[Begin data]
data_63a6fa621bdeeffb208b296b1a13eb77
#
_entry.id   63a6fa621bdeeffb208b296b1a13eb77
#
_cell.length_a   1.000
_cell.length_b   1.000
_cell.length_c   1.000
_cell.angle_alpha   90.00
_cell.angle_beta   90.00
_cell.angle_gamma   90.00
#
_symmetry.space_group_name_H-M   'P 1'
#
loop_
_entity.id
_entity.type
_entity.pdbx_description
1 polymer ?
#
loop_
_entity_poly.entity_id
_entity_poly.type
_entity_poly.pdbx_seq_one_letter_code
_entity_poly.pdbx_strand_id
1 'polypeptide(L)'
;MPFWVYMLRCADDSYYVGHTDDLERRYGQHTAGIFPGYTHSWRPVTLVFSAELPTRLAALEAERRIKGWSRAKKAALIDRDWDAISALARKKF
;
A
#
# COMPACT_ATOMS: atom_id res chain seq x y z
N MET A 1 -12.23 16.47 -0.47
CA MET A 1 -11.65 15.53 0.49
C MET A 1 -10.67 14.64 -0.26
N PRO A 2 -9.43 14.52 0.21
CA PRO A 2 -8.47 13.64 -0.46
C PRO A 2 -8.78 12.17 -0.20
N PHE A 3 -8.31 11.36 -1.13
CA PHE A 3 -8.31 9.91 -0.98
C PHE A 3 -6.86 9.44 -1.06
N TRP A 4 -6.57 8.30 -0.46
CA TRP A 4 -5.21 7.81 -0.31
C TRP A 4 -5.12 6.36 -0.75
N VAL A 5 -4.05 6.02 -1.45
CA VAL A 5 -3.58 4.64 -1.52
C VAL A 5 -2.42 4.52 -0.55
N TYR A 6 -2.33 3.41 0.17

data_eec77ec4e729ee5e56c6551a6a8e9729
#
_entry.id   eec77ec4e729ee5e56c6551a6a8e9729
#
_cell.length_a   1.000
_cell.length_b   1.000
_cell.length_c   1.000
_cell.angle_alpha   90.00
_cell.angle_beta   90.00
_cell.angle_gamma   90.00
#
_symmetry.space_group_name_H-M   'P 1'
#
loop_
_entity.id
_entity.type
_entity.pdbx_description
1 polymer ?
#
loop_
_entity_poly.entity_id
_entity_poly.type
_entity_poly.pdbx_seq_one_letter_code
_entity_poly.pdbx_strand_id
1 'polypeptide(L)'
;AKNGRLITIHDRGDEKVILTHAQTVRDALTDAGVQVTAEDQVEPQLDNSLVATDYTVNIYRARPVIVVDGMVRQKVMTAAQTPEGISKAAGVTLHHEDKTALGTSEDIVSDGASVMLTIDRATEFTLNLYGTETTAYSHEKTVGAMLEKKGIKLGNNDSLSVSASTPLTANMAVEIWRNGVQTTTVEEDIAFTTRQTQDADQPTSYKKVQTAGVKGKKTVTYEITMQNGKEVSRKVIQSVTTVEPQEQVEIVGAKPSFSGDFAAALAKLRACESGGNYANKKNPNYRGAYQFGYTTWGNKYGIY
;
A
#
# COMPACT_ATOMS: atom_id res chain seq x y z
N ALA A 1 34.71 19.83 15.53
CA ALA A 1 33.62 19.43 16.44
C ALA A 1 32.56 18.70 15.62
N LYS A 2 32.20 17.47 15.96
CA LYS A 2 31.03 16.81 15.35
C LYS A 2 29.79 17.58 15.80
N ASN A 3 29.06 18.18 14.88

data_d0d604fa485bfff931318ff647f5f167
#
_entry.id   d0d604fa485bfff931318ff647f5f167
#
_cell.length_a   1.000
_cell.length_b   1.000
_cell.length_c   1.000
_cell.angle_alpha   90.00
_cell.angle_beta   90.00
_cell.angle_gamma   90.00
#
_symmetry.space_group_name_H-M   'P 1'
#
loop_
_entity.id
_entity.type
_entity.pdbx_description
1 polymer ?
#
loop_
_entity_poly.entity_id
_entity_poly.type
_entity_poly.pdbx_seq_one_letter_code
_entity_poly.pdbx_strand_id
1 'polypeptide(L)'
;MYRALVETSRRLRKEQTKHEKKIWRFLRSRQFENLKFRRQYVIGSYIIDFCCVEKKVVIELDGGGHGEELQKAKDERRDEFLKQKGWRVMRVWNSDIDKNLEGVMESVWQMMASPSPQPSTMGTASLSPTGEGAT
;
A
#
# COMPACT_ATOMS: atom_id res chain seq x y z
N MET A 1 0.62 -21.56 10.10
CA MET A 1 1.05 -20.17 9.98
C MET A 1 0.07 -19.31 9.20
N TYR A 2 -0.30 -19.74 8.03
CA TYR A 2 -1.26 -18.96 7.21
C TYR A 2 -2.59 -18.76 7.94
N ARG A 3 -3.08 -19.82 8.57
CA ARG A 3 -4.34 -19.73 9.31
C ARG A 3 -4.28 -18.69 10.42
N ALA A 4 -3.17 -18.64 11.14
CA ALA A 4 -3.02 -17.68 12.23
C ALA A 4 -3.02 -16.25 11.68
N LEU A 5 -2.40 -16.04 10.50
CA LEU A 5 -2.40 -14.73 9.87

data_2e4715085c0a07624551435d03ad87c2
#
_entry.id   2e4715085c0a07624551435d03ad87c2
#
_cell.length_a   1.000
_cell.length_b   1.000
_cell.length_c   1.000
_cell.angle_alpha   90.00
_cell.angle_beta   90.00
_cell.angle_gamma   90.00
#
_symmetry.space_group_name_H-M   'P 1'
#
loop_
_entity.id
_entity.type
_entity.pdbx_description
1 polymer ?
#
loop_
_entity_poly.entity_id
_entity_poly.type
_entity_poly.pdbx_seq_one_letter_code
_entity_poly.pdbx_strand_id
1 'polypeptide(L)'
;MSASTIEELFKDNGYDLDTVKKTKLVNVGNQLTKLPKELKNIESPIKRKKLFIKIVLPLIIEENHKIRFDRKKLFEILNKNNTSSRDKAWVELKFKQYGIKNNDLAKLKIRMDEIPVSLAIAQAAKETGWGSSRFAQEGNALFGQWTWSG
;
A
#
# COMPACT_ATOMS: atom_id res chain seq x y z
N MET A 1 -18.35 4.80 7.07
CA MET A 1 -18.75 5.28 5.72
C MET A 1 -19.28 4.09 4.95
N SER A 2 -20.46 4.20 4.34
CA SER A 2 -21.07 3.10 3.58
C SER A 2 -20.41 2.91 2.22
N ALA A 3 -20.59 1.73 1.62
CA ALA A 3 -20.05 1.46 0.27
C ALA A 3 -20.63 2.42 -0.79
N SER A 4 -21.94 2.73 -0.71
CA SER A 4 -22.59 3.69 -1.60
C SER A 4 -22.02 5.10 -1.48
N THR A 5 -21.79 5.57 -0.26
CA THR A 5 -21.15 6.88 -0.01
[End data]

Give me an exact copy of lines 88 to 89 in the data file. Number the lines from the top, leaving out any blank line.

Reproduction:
_cell.length_a   1.000
_cell.length_b   1.000